|Publication number||US7366787 B2|
|Application number||US 11/286,694|
|Publication date||Apr 29, 2008|
|Filing date||Nov 23, 2005|
|Priority date||Jun 8, 2001|
|Also published as||US6983479, US20060168614|
|Publication number||11286694, 286694, US 7366787 B2, US 7366787B2, US-B2-7366787, US7366787 B2, US7366787B2|
|Inventors||Jonathan C. Salas, Edwin J. Lau, Prashant Navare, Sanjeev Radhakrishnan|
|Original Assignee||Sun Microsystems, Inc.|
|Export Citation||BiBTeX, EndNote, RefMan|
|Patent Citations (16), Referenced by (21), Classifications (15), Legal Events (1)|
|External Links: USPTO, USPTO Assignment, Espacenet|
This application is a continuation of, and claims a benefit of priority under 35 U.S.C. 120 from copending utility patent application U.S. Ser. No. 09/877,761, filed Jun. 8, 2001, the entire contents of which are hereby expressly incorporated herein by reference for all purposes.
1. Field of the Invention
The invention relates in general to a distributed computing system, particularly to a system that allows users to subscribe and/or publish content on a network.
2. Description of Related Art
As more and more computers are connected via the Internet or a network such as an intranet or wide-area-network (WAN), resources such as databases, software applications, hardware devices, and electronic appliances can be shared among users within a network. Within this network system, resources are utilized in creating content such as reports, pictures, documents, databases, web-pages, and etc. Each type of content can be produced by various application tools and saved in various data formats. Thus, in order to share content created, “content subscribers,” users or components that want to view or access content, either need to have all the resources required to view the content or have a converter that converts un-viewable data format to viewable data format. For example, in order for a Microsoft Office Suite user to view content created by a WordPerfect user, a converter is utilized to convert a Word Perfect file to a Word document. However, often various formatting attributes are lost in the conversion. Another approach is to have both Word Perfect and Microsoft Office Suite on ones' computer so that the user can view both file types. However, this is redundant and creates both a financial burden and occupies valuable memory space.
Similarly, a problem arises for “content publishers,” users or components that want to generate the content, as each content publishing resource have different attributes that content publishers may want to utilize. For example, in creation of animation, software 1 may have good graphic capability while software 2 may have better simulation capability for rendering. In order to produce an animated scene, an animator may want to use the graphic capability of software 1 and the simulation capability of software 2. However, he may not have the resources to purchase both pieces of software or he may only need to use the software for a limited amount of time.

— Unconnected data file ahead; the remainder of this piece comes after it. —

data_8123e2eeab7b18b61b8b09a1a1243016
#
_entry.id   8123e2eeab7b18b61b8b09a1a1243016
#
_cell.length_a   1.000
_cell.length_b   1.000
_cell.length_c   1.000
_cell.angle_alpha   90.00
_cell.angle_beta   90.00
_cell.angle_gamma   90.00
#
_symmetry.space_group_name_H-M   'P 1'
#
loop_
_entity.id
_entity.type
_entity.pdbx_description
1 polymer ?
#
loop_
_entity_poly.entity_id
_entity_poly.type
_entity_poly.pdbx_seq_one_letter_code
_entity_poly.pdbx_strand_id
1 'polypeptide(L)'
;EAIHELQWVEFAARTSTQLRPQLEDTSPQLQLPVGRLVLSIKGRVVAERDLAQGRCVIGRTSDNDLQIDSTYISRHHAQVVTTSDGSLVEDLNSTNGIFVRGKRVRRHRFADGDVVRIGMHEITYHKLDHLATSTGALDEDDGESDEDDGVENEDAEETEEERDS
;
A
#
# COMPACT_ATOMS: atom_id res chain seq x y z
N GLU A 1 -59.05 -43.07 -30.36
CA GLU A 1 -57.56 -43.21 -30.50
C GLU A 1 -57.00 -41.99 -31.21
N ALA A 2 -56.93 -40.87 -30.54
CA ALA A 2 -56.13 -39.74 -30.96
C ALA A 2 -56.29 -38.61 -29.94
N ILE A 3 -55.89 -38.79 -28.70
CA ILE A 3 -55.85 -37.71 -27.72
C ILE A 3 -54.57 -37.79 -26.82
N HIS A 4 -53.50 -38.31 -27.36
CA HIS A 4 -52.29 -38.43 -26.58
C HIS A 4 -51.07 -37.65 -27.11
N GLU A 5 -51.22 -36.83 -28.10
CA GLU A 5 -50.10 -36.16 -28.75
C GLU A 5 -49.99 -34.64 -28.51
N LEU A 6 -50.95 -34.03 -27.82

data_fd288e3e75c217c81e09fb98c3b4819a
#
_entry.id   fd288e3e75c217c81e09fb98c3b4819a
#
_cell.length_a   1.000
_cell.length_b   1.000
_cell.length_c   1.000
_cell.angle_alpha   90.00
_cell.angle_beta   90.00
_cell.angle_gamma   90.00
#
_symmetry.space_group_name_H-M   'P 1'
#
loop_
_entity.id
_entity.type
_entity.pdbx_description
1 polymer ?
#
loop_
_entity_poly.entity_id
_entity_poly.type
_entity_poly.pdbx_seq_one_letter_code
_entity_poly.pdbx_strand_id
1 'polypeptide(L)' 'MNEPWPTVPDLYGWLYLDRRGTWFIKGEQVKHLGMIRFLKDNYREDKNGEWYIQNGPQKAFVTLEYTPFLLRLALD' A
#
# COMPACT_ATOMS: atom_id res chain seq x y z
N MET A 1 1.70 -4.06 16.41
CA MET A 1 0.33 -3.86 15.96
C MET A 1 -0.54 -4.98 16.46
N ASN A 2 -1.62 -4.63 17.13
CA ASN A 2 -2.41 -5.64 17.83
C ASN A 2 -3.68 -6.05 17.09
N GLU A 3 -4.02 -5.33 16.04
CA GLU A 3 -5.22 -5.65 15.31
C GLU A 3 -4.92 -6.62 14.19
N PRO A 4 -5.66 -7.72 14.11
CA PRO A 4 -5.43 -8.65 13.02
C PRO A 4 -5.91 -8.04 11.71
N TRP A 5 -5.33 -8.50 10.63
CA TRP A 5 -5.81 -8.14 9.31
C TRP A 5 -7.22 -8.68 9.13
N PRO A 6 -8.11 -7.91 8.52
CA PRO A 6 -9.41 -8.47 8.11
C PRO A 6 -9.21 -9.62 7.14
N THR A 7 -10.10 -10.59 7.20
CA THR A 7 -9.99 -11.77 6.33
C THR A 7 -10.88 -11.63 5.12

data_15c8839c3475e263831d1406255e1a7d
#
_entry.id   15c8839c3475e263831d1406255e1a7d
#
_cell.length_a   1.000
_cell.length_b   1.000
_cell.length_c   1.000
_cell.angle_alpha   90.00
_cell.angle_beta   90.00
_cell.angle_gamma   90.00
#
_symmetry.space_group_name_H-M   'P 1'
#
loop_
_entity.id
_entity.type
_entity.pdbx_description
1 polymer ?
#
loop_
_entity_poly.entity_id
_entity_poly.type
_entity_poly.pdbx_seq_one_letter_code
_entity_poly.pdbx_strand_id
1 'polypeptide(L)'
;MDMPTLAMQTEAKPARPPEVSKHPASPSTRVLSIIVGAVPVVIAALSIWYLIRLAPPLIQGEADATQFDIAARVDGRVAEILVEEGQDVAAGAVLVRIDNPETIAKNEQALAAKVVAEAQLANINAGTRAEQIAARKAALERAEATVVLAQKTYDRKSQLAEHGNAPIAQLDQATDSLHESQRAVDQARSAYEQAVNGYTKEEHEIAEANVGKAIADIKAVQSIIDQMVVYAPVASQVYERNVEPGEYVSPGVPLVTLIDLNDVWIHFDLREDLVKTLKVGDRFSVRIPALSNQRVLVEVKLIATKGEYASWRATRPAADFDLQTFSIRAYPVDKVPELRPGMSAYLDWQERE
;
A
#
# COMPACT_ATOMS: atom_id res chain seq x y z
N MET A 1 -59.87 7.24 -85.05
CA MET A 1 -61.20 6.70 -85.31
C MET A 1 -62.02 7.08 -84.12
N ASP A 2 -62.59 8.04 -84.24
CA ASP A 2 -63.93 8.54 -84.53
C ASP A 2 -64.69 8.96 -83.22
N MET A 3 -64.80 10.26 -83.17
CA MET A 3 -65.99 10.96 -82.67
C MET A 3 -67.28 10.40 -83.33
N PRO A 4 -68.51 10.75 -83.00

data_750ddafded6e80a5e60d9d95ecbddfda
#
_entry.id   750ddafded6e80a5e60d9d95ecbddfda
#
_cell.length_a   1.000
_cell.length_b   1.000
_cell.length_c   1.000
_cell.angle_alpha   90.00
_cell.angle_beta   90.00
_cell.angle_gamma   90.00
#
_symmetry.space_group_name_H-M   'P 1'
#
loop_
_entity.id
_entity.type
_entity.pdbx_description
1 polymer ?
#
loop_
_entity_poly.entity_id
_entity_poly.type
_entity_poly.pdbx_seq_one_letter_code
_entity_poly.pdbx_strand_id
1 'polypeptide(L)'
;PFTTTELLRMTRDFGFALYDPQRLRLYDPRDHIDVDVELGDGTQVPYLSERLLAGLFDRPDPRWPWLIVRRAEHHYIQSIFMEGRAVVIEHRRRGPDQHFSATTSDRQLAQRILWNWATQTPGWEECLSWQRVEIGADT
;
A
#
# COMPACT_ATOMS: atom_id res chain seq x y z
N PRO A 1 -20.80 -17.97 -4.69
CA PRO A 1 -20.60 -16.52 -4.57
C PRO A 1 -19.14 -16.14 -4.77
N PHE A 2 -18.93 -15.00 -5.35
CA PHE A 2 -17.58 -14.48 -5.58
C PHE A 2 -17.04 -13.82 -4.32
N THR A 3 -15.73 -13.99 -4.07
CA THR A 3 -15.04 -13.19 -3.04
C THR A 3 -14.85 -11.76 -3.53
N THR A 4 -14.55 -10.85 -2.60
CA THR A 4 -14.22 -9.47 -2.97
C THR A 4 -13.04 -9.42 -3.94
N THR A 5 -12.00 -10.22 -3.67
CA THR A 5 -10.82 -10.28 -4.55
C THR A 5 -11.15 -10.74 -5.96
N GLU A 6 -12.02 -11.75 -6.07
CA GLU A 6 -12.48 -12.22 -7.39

Therefore, it is advantageous to have an extendible and flexible system to allow content subscribers to share content and content publishing resources.
The invention enables content subscribers access to content and content publishing resources that are distributed on a network. The infrastructure for this system is a network, which enables content subscribers to communicate with content publishing components. The system allows for dynamic activation of content.
The preferred embodiment of this system comprises a content locator that enables a content subscriber to access an appropriate content publisher. A content request from the content subscriber will engage the content locator in determining the appropriate content publisher to activate the content. Once the appropriate content publisher is found, the content publisher activates the content by presenting appropriate content publishing resources. Optionally, two or more content publishers cooperate together to activate the requested content. Licenses to the content and content publishing resources are monitored to ensure that content publishers are compensated. System components, such as content subscribers, content locators, content publishers, are auto-configured during initial registration and dynamically updated if configuration parameters change. Optionally, a performance driver changes various configuration parameters of system components to ensure a desired performance during content activation.
The elements of the content management system in accordance with the invention can essentially be divided into three system components: content subscribers 1000, content locators 2000, and content publishers 3000 as illustrated in
The system enables content subscribers, such as a personal computer 10, hardware component (e.g. printer, memory, monitor, and etc.) 20, cellular phone 30, and personal digital assistant (PDA) 40, to share content and content publishing resources, such as application servers 310 330 and back end servers (e.g. storage, computational power, and etc.) 320 340 on a wire or wireless network. As content and content publishing resources become more distributed, numerous attributes, such as content subscriber and content publisher relationships, content licenses, and content publishing resource parameters, need to be managed. Thus, without a robust content management system, content subscribers cannot share content or resources among themselves.